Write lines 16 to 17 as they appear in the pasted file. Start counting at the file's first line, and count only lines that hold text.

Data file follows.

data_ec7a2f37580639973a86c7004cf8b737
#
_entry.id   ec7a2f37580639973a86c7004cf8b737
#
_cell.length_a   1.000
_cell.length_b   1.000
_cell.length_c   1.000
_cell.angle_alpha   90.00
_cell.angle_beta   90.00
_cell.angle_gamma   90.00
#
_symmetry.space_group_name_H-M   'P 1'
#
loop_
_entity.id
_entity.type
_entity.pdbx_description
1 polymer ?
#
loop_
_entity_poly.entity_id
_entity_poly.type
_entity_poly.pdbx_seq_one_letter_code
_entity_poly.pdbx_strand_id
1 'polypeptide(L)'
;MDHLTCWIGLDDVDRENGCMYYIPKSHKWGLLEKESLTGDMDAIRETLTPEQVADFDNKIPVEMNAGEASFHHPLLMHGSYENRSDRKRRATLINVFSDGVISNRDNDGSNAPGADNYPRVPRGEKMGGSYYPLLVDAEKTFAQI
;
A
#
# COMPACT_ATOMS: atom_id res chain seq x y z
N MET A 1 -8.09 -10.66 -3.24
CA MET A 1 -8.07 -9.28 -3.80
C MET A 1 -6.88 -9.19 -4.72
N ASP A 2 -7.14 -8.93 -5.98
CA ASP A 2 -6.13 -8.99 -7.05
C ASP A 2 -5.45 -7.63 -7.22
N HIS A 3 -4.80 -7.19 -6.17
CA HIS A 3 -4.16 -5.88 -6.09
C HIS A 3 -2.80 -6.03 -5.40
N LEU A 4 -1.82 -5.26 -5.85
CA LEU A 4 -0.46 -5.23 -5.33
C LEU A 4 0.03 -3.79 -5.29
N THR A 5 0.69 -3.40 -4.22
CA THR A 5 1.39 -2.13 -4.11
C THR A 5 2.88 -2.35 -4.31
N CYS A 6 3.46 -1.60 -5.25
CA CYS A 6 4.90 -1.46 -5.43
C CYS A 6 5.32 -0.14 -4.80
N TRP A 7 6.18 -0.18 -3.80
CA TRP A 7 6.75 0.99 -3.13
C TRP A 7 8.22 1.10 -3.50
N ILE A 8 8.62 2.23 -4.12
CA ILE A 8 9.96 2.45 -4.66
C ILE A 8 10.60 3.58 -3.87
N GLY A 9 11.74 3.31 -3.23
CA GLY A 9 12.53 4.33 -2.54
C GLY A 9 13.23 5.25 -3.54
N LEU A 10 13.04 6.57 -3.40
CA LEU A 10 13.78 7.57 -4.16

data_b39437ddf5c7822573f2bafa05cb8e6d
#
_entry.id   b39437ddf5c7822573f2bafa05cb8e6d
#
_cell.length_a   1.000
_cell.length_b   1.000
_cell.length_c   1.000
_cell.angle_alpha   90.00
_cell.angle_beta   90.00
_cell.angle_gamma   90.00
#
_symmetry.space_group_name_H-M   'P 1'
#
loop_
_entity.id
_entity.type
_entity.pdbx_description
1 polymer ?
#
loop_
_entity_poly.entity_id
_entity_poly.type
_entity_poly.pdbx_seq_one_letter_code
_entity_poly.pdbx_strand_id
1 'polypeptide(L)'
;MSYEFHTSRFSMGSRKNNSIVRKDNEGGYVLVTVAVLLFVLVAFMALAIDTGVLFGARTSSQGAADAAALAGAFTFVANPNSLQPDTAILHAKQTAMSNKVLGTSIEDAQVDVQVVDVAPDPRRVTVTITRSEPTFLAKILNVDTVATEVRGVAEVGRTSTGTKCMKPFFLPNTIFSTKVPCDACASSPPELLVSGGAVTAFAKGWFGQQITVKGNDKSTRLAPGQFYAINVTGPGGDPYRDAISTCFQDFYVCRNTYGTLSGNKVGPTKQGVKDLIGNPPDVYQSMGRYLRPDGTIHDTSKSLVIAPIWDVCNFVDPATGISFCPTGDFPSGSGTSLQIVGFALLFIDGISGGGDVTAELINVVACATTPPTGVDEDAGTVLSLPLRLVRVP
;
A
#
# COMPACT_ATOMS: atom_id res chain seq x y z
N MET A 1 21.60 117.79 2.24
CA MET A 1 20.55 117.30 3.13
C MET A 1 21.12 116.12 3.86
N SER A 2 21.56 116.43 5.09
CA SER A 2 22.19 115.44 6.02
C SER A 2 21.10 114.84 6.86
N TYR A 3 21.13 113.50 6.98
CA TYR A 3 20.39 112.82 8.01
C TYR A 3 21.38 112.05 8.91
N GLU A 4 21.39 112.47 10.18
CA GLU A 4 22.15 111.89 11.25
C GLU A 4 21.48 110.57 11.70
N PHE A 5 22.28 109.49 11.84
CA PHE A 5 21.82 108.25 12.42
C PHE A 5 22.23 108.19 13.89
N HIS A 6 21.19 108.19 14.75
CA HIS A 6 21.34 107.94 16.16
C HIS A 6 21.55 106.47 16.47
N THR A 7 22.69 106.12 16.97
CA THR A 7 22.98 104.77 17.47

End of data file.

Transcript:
_entity.type
_entity.pdbx_description